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Black Men Run: Challenging Stereotypes And Keeping In Shape05:40
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Next weekend, an estimated 50,000 runners will snake their way through the five boroughs in the New York City Marathon, the world’s largest.

If recent history is any indication, the winners on the men’s and women’s sides will likely be black athletes. East Africans, specifically, have been dominating long distance races.

But the overwhelming majority of recreational runners, so-called weekend warriors, are white. African-Americans and other minority groups continue to make up just a tiny fraction of non-elite road runners.

Todd Bookman of WHYY's "The Pulse" went running with members of a Philadelphia club looking to change that.

Each Wednesday around 7 p.m., rain or shine, they gather behind Philadelphia’s Museum of Art.

There were 15, maybe 20 runners that day, dressed like runners, talking like runners.

Everyone was wearing matching t-shirts: the words Black Men Run printed across the front.

The club got its start in Atlanta in 2013. The idea spread quickly, and there are now chapters in 50-something cities with more than 6,000 members.

Michael Stinson started running on his own a few years ago, looking to shed some weight...he’d gotten up to 330 pounds. Stinson would come down to the riverfront, put in the miles, and often find himself the only black guy.

“I came home from a run one day out here, by myself," Stinson said. "I literally came home that day, and I googled the term, 'do black men run?' Lo and behold, there is a group called Black Men Run. I didn’t know they existed. And hey, there’s a chapter in Philadelphia. And I found these guys, and a month later, bought my shirt and I was with them.”

Stinson has lost 140 pounds since he took up the sport, and he just ran the Chicago Marathon. And it’s this kind of story--one of fitness and health--that’s at the heart of the club’s mission.

Being with Black Men Run, I have a community of brothers with me that holds me accountable, and I hold them accountable for keeping us safe, keeping us healthy.

Gene Collier

African Americans have the highest rates of death caused by heart disease in the country and the highest obesity and diabetes numbers. More than anything else, Black Men Run is out to make a dent in those figures.

This was the case for runners like Joe Collins.

“I have high blood pressure," Collins said. "By running and exercising, it keeps my pressure down, I keep my weight down. Every time I see people they say, ‘Joe you lost so much weight, you look good, you look good.’ I say, ‘Thanks. Running, that’s all I do.’ This is working for me, I’m going to stick with it, baby. I’m going to stick with it!”

But along with keeping in shape, Black Men Run is also about growing the ranks.

It’s hard to know exactly how many minorities already run because road races typically don’t ask demographic questions. The best guess comes from a 2011 national survey that put the number of African American runners at 1.6 percent of the sport’s total participants. Whites made up 90 percent.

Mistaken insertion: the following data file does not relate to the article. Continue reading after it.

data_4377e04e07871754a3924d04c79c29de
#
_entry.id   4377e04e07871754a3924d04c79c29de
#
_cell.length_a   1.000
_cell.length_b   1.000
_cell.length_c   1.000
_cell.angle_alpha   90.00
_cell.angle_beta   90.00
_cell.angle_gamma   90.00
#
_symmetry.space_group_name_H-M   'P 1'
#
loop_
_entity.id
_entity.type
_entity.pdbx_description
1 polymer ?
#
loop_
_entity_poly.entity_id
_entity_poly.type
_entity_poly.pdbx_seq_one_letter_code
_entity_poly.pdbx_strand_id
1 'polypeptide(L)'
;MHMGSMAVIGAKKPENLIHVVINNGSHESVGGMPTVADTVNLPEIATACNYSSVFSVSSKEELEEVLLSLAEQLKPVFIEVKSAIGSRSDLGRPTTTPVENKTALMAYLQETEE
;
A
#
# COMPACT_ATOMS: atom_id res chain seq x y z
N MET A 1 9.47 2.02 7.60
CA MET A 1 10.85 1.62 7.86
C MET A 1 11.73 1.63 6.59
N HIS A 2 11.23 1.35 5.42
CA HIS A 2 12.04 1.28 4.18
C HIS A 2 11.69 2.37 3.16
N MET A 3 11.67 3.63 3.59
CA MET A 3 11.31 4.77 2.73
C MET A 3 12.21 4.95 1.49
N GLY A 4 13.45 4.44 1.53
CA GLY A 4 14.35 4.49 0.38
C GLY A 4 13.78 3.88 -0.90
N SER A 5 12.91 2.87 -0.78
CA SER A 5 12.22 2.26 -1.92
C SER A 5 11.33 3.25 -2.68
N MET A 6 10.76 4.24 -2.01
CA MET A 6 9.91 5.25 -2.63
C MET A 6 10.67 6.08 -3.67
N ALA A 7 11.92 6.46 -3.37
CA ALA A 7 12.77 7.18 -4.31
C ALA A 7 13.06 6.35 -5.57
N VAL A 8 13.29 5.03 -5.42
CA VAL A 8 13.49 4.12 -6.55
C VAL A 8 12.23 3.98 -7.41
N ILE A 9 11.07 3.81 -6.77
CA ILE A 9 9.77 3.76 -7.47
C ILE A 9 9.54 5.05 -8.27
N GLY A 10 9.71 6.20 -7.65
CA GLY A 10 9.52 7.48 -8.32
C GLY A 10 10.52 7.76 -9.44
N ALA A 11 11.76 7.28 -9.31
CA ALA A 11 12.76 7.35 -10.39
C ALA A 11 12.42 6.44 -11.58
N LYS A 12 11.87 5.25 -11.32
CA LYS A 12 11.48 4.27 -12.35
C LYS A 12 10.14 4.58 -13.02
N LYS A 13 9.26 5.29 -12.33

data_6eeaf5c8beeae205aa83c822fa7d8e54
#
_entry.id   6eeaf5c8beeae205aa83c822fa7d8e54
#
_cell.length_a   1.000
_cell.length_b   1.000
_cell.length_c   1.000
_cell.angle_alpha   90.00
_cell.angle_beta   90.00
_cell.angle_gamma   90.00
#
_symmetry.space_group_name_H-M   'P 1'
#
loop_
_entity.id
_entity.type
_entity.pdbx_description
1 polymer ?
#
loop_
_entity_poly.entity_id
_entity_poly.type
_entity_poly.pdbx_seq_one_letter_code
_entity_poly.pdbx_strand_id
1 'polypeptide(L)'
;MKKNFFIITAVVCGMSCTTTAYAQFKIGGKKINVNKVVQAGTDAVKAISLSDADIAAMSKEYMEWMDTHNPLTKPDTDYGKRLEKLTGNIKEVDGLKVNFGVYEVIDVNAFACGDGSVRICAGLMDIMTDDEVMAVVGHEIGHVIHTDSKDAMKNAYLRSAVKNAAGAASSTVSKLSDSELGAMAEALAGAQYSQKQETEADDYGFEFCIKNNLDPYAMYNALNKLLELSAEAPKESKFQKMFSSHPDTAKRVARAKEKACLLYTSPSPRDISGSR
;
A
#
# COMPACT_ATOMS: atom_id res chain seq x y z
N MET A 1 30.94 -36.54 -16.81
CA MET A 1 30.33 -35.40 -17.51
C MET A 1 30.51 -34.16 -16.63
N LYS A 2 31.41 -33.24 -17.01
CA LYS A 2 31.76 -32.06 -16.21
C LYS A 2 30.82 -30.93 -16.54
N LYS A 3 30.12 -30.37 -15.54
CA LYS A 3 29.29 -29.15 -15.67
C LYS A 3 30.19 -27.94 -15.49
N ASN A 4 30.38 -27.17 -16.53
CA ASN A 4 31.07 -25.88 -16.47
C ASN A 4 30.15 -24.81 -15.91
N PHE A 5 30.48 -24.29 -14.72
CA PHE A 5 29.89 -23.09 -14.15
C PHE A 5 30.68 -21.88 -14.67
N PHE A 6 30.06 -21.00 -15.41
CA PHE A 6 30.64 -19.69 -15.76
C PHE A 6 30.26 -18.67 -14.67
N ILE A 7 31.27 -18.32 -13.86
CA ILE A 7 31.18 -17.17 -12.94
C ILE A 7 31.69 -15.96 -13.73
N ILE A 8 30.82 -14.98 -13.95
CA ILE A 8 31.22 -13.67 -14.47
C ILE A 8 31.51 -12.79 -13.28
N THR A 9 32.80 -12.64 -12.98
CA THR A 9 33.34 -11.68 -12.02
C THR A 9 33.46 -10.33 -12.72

"Being with Black Men Run, I have a community of brothers with me that holds me accountable, and I hold them accountable for keeping us safe, keeping us healthy," said 47-year-old runner Gene Collier.

"And I’m never alone. I like the fact that we are all we got," Collier said. "That’s our motto: We all we got. We take care of each other, we look out for each other. But it’s not a black and white thing, because we have white guys in the group. We have girls who want to join the group.”

Gene Collier shows off two of his favorite pieces of running gear: his Road ID bracelet and his Black Men Run t-shirt. (Paige Pfleger/WHYY's The Pulse)
Gene Collier shows off two of his favorite pieces of running gear: his Road ID bracelet and his Black Men Run t-shirt. (Paige Pfleger/WHYY's The Pulse)

At this point, there’s a running club out there for nearly everyone, including Black Girls Run, White Girls Run, and Latinos In Motion.

Women swept into road running in the 70s and 80s; a lot of people in the sport see minorities as the next wave.

All night, guys like Maurice El Bueno kept saying Black Men Run isn’t about trying to exclude anyone, or turn anyone away. The name, the shirts, it’s all about outreach. It’s trying to target a community that hasn’t yet embraced the sport, that perhaps feels isolated

And it turns out, a lot of these athletes aren’t actually new to running. They just weren’t organized.

“I’ve been running since middle school," said El Bueno. "You know, I’ve had my little inconsistencies. I got shot in 2010 in the chest. That was a struggle trying to get back. You know, I had a 2-year-old at the time, and he helped me get back in shape."

"What’s the story behind getting shot?" I asked.

"Wrong place at the wrong time," El Bueno said. "Wrong place, wrong time."

"What do you think though when you show up to most runs," I asked, "there’s not a lot of African American men at these road races. It’s usually mostly white people, right?"

"It is the stereotype, black guys don’t run," he said. "You know, we play ball, run from the cops. But we actually do run without being chased by cops.”

As the run ended at the Philadelphia Museum of Art steps--the famous Rocky Steps--there’s clear evidence that runners are runners, regardless of color, shape or size.

Benjamin Footes, a 61-year-old former smoker, summed up the mood.

“I’m hurting in places I didn’t even know I have," Footes said, "for real.”

This segment aired on October 24, 2015.

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